It was at the Royalty that I first acted with Mr. Kendal. He and I played together in a comedietta called “A Nice Quiet Day.” Soon after, my engagement came to an end, and I went to Bristol, where I gained the experience of my life with a stock company.
“I think anything, naturally written, ought to be in everybody’s way that pretends to be an actor.” This remark of Colley Cibber’s long ago struck me as an excellent motto for beginning on the stage. The ambitious boy thinks of Hamlet, the ambitious girl of Lady Macbeth or Rosalind, but where shall we find the young actor and actress whose heart is set on being useful?
Usefulness! It is not a fascinating word, and the quality is not one of which the aspiring spirit can dream o’ nights, yet on the stage it is the first thing to aim at. Not until we have learned to be useful can we afford to do what we like. The tragedian will always be a limited tragedian if he has not learned how to laugh. The comedian who cannot weep will never touch the highest levels of mirth.
It was in the stock companies that we learned the great lesson of usefulness; we played everything—tragedy, comedy, farce, and burlesque. There was no question of parts “suiting” us; we had to take what we were given.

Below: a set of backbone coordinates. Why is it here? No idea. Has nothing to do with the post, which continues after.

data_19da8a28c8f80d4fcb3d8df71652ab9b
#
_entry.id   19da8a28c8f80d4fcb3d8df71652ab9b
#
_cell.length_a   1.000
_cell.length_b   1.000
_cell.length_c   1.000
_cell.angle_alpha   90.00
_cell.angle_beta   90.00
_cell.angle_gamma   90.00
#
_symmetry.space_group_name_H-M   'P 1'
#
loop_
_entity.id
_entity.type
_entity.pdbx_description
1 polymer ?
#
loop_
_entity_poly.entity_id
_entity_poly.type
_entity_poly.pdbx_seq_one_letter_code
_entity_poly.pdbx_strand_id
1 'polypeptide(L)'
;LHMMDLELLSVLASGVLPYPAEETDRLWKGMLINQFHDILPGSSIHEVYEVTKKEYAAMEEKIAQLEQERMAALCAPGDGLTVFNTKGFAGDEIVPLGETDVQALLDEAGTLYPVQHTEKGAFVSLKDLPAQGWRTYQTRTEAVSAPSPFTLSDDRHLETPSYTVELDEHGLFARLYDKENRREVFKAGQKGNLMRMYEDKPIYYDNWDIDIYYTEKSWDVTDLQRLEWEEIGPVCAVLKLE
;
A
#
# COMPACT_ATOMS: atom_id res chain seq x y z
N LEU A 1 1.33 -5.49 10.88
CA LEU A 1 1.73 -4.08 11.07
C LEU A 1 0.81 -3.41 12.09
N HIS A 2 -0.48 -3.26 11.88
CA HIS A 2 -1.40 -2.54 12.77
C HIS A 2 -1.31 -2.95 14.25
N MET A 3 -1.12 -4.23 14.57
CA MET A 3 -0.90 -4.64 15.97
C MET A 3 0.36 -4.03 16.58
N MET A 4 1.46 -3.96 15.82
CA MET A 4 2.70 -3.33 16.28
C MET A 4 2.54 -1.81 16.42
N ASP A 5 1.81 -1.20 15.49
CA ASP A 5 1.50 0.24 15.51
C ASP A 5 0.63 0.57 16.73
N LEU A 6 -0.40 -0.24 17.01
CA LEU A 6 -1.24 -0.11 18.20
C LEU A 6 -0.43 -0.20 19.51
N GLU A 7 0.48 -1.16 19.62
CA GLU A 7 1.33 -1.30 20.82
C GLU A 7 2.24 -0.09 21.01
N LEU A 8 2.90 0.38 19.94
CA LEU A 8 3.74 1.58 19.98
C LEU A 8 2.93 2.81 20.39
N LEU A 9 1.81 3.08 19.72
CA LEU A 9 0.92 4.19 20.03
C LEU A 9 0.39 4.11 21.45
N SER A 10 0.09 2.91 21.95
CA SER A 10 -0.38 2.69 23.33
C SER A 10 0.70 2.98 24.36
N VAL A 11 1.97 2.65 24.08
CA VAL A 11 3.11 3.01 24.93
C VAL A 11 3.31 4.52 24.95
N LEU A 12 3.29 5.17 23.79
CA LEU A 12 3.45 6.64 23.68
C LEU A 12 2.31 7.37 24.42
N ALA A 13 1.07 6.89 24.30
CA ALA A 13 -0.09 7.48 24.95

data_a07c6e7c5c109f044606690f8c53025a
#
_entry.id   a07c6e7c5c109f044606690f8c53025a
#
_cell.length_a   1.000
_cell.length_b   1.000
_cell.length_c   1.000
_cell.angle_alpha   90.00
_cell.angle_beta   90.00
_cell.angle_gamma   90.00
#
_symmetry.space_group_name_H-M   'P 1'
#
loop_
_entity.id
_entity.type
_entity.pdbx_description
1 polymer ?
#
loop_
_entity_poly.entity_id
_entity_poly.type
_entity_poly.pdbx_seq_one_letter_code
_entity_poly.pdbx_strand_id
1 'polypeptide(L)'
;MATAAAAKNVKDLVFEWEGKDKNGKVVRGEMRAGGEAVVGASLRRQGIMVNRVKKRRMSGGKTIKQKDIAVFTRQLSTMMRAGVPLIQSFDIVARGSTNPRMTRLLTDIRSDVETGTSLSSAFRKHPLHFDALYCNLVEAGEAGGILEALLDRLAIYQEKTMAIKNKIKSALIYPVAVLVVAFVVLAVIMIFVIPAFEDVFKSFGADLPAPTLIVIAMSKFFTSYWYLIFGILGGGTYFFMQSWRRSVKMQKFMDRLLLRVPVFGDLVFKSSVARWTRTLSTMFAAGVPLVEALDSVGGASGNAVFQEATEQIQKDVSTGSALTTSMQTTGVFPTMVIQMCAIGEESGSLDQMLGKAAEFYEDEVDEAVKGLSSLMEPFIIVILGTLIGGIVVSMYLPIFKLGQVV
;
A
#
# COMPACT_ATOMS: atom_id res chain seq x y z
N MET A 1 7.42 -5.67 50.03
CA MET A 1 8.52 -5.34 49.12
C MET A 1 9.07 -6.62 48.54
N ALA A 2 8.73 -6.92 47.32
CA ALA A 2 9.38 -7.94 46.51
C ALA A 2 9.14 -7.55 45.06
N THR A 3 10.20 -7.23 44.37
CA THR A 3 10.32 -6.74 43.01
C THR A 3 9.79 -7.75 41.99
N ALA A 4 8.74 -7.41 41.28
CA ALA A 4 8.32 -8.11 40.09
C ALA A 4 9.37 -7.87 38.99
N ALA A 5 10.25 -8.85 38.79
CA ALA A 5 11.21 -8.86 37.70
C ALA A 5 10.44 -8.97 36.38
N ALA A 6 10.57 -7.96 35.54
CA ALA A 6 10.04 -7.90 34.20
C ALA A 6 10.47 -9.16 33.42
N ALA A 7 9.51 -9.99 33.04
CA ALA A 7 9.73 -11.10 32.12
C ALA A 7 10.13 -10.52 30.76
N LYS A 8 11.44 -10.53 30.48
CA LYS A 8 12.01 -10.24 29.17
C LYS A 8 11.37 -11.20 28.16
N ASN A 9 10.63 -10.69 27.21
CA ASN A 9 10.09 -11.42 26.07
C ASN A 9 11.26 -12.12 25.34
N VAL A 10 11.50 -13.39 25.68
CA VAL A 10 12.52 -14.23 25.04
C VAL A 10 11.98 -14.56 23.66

The first time I was cast for a part in a burlesque I told the stage manager I couldn’t sing and I couldn’t dance. His reply was short and to the point. “You’ve got to do it,” and so I did it in a way—a very funny way at first, no doubt. It was admirable training, for it took all the self-consciousness out of me to start with. To end with, I thought it capital fun, and enjoyed burlesque as much as Shakespeare.
What was a stock company? I forget that in these days the question may be asked in all good faith, and that it is necessary to answer it. Well, then, a stock company was a company of actors and actresses brought together by the manager of a provincial theater to support a leading actor or actress—“a star”—from London. When Edmund Kean, the Kembles, Macready, or Mrs. Siddons visited provincial towns, these companies were ready to support them in Shakespeare. They were also ready to play burlesque, farce, and comedy to fill out the bill. Sometimes the “stars” would come for a whole season; if their magnitude were of the first order, for only one night. Sometimes they would rehearse with the stock company, sometimes they wouldn’t. There is a story of a manager visiting Edmund Kean at his hotel on his arrival in a small provincial town, and asking the great actor when he would rehearse.
“Rehearse! I’m not going to rehearse—I’m going to sleep!”
“Have you any instructions?”
“Instructions! No! Tell ’em to keep at a long arm’s length away from me and do their d——d worst!”
At Bristol, where I joined Mr. J.H. Chute’s stock company in 1861, we had no experience of that kind, perhaps because there was no Kean alive to give it to us. And I don’t think that our “worst” would have been so very bad. Mr. Chute, who had married Macready’s half-sister, was a splendid manager, and he contrived to gather round him a company which was something more than “sound.”